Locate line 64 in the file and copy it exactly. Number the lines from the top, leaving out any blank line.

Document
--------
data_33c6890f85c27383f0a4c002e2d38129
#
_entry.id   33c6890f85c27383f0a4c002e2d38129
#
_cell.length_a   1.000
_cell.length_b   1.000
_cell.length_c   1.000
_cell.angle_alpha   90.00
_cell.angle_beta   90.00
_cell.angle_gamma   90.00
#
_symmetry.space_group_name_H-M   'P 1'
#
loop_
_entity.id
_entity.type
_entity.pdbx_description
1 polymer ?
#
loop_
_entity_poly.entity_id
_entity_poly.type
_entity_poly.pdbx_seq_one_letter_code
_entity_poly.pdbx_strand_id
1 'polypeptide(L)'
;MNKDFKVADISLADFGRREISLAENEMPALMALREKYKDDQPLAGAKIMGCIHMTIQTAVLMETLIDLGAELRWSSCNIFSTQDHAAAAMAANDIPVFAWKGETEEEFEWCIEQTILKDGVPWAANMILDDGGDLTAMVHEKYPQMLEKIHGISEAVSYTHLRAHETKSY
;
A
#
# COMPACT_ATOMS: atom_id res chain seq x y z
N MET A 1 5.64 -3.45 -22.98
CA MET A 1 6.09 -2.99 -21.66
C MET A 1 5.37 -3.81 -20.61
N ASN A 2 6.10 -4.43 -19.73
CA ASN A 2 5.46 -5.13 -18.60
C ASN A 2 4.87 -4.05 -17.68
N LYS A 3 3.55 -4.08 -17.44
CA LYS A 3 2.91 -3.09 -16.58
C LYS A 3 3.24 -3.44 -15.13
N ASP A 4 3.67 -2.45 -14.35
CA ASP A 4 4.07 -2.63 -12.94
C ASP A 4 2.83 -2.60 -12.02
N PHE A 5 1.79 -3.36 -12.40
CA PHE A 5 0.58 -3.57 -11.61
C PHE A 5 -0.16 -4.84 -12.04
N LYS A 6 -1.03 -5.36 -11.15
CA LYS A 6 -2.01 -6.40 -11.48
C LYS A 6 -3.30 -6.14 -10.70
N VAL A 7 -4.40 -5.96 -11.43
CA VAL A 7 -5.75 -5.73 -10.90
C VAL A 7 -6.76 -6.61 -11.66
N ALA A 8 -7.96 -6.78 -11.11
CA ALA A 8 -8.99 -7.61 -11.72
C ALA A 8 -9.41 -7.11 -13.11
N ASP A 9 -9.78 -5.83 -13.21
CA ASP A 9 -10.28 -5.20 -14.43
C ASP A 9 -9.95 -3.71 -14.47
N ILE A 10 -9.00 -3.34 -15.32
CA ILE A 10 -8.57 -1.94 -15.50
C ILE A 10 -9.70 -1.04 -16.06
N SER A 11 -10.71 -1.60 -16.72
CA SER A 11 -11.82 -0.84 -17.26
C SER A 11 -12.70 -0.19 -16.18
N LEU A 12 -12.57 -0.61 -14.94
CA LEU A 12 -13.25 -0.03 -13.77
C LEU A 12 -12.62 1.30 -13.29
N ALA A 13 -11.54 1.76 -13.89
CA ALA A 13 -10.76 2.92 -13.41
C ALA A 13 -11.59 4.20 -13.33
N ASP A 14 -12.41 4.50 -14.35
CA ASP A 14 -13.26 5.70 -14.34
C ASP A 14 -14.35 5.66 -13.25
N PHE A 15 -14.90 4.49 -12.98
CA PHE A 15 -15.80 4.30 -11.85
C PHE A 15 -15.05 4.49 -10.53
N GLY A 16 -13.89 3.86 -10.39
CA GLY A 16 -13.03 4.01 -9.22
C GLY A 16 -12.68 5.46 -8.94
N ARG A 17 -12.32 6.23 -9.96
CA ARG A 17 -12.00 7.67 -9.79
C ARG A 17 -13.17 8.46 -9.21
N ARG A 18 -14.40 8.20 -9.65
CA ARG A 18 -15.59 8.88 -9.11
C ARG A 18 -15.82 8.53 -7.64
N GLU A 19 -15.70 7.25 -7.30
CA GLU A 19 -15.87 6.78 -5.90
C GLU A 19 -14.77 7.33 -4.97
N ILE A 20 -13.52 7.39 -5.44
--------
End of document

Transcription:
N LEU A 12 -12.57 -0.61 -14.94